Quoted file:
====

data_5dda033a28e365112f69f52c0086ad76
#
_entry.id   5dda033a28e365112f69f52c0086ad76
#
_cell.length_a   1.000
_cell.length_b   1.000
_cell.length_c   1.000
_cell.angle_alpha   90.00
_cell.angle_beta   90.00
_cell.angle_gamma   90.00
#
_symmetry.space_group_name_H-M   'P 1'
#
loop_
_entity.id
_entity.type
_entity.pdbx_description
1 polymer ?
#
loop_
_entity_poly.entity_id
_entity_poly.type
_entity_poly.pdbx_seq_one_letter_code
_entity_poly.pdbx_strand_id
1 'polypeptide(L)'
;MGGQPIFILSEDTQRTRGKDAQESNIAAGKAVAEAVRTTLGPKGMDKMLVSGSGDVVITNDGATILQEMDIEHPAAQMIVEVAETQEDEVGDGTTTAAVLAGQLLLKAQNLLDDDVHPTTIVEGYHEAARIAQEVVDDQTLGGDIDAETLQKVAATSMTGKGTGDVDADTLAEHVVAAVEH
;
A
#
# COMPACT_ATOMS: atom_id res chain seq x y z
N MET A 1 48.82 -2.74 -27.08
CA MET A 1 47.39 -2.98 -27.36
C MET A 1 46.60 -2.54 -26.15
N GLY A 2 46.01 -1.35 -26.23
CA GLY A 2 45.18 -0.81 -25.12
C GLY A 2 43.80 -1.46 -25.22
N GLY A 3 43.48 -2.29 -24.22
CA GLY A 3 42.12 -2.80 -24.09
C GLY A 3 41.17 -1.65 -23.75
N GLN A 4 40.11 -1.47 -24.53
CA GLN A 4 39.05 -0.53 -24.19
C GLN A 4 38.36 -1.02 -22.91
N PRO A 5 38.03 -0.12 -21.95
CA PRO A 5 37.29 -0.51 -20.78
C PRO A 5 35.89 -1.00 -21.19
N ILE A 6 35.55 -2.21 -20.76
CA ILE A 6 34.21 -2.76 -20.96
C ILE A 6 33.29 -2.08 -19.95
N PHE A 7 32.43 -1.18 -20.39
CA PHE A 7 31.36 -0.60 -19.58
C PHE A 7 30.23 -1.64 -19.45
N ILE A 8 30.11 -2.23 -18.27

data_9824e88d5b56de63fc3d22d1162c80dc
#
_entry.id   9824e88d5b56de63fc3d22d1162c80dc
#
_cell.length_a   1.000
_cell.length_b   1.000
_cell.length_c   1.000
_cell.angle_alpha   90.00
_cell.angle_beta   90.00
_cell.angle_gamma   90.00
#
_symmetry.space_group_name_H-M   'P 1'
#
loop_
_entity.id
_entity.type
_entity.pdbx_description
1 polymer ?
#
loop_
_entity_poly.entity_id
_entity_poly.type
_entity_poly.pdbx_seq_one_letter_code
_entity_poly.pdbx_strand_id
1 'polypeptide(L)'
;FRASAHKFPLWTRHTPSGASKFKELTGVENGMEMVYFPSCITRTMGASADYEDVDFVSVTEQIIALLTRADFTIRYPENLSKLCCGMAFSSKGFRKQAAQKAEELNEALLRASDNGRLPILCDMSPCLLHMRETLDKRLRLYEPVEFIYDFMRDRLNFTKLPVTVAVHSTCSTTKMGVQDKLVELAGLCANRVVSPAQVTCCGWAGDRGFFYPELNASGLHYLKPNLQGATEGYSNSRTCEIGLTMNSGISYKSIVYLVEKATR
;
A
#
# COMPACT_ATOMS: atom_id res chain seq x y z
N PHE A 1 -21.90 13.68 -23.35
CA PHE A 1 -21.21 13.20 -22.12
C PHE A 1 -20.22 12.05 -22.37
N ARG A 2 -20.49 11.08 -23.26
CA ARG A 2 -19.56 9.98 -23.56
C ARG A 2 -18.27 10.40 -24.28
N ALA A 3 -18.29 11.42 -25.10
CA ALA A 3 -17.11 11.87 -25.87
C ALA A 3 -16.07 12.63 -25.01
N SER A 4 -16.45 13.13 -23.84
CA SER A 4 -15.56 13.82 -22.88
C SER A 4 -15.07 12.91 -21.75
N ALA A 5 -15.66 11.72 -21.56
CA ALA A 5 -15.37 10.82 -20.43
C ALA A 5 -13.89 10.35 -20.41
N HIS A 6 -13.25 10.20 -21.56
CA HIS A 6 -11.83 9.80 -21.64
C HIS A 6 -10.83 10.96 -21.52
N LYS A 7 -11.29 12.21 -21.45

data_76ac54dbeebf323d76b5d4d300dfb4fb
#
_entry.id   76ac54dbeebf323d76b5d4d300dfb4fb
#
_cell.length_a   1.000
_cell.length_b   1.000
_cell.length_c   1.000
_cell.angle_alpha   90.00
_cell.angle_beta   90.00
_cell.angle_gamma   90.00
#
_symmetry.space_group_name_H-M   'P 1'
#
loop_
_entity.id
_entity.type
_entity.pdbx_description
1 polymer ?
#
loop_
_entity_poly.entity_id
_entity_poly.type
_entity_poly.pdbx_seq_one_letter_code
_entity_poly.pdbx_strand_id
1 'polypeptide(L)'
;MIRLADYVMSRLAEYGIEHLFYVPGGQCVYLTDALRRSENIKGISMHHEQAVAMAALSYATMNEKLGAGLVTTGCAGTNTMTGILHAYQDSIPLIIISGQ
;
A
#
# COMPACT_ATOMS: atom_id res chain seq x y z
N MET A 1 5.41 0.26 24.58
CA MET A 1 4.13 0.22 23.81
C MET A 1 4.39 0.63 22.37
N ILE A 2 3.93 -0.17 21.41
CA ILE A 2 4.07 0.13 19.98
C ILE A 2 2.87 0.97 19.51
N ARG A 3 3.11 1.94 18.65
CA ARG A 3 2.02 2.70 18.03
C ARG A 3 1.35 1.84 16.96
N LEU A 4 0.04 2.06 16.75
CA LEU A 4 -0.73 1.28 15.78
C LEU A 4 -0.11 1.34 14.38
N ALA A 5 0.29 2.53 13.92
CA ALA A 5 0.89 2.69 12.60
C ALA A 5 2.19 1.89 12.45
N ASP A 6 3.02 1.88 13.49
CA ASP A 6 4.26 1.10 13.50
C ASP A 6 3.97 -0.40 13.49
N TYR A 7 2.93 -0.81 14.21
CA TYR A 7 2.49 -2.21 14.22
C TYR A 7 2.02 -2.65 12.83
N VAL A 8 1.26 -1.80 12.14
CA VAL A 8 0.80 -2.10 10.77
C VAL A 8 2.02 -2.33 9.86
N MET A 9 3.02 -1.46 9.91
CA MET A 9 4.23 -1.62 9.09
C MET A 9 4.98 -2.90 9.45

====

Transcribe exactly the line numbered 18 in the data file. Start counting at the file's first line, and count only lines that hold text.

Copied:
1 polymer ?